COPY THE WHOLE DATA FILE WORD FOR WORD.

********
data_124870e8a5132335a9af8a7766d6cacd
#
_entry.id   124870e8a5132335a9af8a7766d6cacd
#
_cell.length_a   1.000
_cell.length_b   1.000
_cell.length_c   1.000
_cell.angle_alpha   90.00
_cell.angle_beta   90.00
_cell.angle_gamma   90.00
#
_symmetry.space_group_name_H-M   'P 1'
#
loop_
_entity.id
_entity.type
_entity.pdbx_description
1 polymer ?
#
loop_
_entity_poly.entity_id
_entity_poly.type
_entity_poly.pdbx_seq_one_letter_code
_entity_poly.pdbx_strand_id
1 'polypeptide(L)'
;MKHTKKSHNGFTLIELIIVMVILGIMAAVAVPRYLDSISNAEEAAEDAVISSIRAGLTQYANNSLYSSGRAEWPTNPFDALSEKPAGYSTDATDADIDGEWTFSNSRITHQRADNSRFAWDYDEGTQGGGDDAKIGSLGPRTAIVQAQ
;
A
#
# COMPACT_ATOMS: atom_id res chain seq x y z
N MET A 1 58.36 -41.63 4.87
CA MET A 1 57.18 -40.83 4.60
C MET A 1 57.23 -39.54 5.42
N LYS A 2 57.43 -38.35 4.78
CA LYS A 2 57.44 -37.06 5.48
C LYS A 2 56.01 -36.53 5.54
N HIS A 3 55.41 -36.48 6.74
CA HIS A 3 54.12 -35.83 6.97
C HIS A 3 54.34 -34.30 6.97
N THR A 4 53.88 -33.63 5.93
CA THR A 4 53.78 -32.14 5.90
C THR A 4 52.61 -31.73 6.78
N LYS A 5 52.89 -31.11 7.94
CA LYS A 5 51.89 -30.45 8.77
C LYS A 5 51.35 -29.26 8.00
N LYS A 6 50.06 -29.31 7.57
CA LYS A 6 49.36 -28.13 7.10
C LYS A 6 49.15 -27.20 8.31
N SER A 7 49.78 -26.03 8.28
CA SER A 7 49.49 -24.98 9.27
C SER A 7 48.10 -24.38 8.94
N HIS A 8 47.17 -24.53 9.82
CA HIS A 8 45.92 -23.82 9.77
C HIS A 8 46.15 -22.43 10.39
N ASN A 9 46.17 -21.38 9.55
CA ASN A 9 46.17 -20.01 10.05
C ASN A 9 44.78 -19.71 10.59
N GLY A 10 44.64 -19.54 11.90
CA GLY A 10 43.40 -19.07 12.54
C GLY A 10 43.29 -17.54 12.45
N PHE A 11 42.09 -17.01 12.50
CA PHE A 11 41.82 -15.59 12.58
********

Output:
data_124870e8a5132335a9af8a7766d6cacd
#
_entry.id   124870e8a5132335a9af8a7766d6cacd
#
_cell.length_a   1.000
_cell.length_b   1.000
_cell.length_c   1.000
_cell.angle_alpha   90.00
_cell.angle_beta   90.00
_cell.angle_gamma   90.00
#
_symmetry.space_group_name_H-M   'P 1'
#
loop_
_entity.id
_entity.type
_entity.pdbx_description
1 polymer ?
#
loop_
_entity_poly.entity_id
_entity_poly.type
_entity_poly.pdbx_seq_one_letter_code
_entity_poly.pdbx_strand_id
1 'polypeptide(L)'
;MKHTKKSHNGFTLIELIIVMVILGIMAAVAVPRYLDSISNAEEAAEDAVISSIRAGLTQYANNSLYSSGRAEWPTNPFDALSEKPAGYSTDATDADIDGEWTFSNSRITHQRADNSRFAWDYDEGTQGGGDDAKIGSLGPRTAIVQAQ
;
A
#
# COMPACT_ATOMS: atom_id res chain seq x y z
N MET A 1 58.36 -41.63 4.87
CA MET A 1 57.18 -40.83 4.60
C MET A 1 57.23 -39.54 5.42
N LYS A 2 57.43 -38.35 4.78
CA LYS A 2 57.44 -37.06 5.48
C LYS A 2 56.01 -36.53 5.54
N HIS A 3 55.41 -36.48 6.74
CA HIS A 3 54.12 -35.83 6.97
C HIS A 3 54.34 -34.30 6.97
N THR A 4 53.88 -33.63 5.93
CA THR A 4 53.78 -32.14 5.90
C THR A 4 52.61 -31.73 6.78
N LYS A 5 52.89 -31.11 7.94
CA LYS A 5 51.89 -30.45 8.77
C LYS A 5 51.35 -29.26 8.00
N LYS A 6 50.06 -29.31 7.57
CA LYS A 6 49.36 -28.13 7.10
C LYS A 6 49.15 -27.20 8.31
N SER A 7 49.78 -26.03 8.28
CA SER A 7 49.49 -24.98 9.27
C SER A 7 48.10 -24.38 8.94
N HIS A 8 47.17 -24.53 9.82
CA HIS A 8 45.92 -23.82 9.77
C HIS A 8 46.15 -22.43 10.39
N ASN A 9 46.17 -21.38 9.55
CA ASN A 9 46.17 -20.01 10.05
C ASN A 9 44.78 -19.71 10.59
N GLY A 10 44.64 -19.54 11.90
CA GLY A 10 43.40 -19.07 12.54
C GLY A 10 43.29 -17.54 12.45
N PHE A 11 42.09 -17.01 12.50
CA PHE A 11 41.82 -15.59 12.58